Ministers are looking to force farmers to give herds additives to reduce gas from digestion in ‘compound feeds’ (file image)
Government’s Net Zero Growth Plan says suppressants will be used from 2025
Dairy cows are set to be given ‘methane suppressants’ by farmers to reduce their carbon footprint – by making them burp less.
Ministers are looking to force farmers to give herds additives to reduce gas from digestion in ‘compound feeds’, which contain seaweed and essential oils.
The Government’s Net Zero Growth Plan, released this week, looked to address concerns from the High Court that existing plans to reach the climate goal before 2050 were not detailed enough.
The plan said the bovine supplements could be introduced ‘at pace’ from 2025 – or as ‘soon as practically possible’ – in efforts to reduce emissions by 20 percent by 2030, as Britain’s commitment to the Global Methane Pledge requires.
Cows are a big contributor to climate change, with farm animals producing around 14 percent of carbon emissions from human activity worldwide.
The plans are expected to add around 33p a year to the cost of milk for the average consumer but ministers could also choose to subsidize the superfood feed.
Dustin Benton, the former government adviser on food strategy, told The Telegraph the suppressants could eventually be given to sheep as well as cows.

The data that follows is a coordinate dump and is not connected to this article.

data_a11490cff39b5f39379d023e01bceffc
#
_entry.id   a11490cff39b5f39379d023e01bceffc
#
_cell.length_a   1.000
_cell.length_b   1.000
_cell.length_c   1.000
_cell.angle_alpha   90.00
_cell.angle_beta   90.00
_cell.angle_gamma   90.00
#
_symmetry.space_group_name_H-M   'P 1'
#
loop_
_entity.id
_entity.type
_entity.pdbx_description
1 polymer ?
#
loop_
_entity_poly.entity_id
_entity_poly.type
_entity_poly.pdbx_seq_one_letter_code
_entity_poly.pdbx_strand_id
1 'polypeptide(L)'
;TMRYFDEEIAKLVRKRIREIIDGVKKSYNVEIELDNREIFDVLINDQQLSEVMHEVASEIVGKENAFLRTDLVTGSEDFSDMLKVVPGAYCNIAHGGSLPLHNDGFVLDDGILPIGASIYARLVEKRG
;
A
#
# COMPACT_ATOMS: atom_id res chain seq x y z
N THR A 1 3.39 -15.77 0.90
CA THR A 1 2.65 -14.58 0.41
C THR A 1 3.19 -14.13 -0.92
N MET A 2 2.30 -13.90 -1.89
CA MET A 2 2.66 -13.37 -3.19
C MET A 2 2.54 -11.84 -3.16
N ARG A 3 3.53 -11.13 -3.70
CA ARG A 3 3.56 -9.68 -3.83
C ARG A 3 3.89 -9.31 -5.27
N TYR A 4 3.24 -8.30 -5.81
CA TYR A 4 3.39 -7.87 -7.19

‘Most dairy cows are milked twice a day, and when they’re going to be milked they usually eat, so that’s a pretty good way of getting it into them.’
Mr. Benton added that the suppressants were a good start but that further action would be needed to reduce the impact on livestock.
A government source said that ‘significant’ progress had been made thanks to innovation in agricultural products and that there were ‘major benefits to the plans for farmers and the climate.
The suppressants contain a number of additives, including seaweed, organic acids, probiotics and antimicrobials and essential oils, that reduce the amount of gas produced during digestion.
It’s an urban myth that cows produce most of the methane by farting and it’s actually belching that is the real culprit.
Livestock made up the majority of agriculture and other land-use emissions in 2021, which accounted for 11 percent of the UK’s greenhouse gases.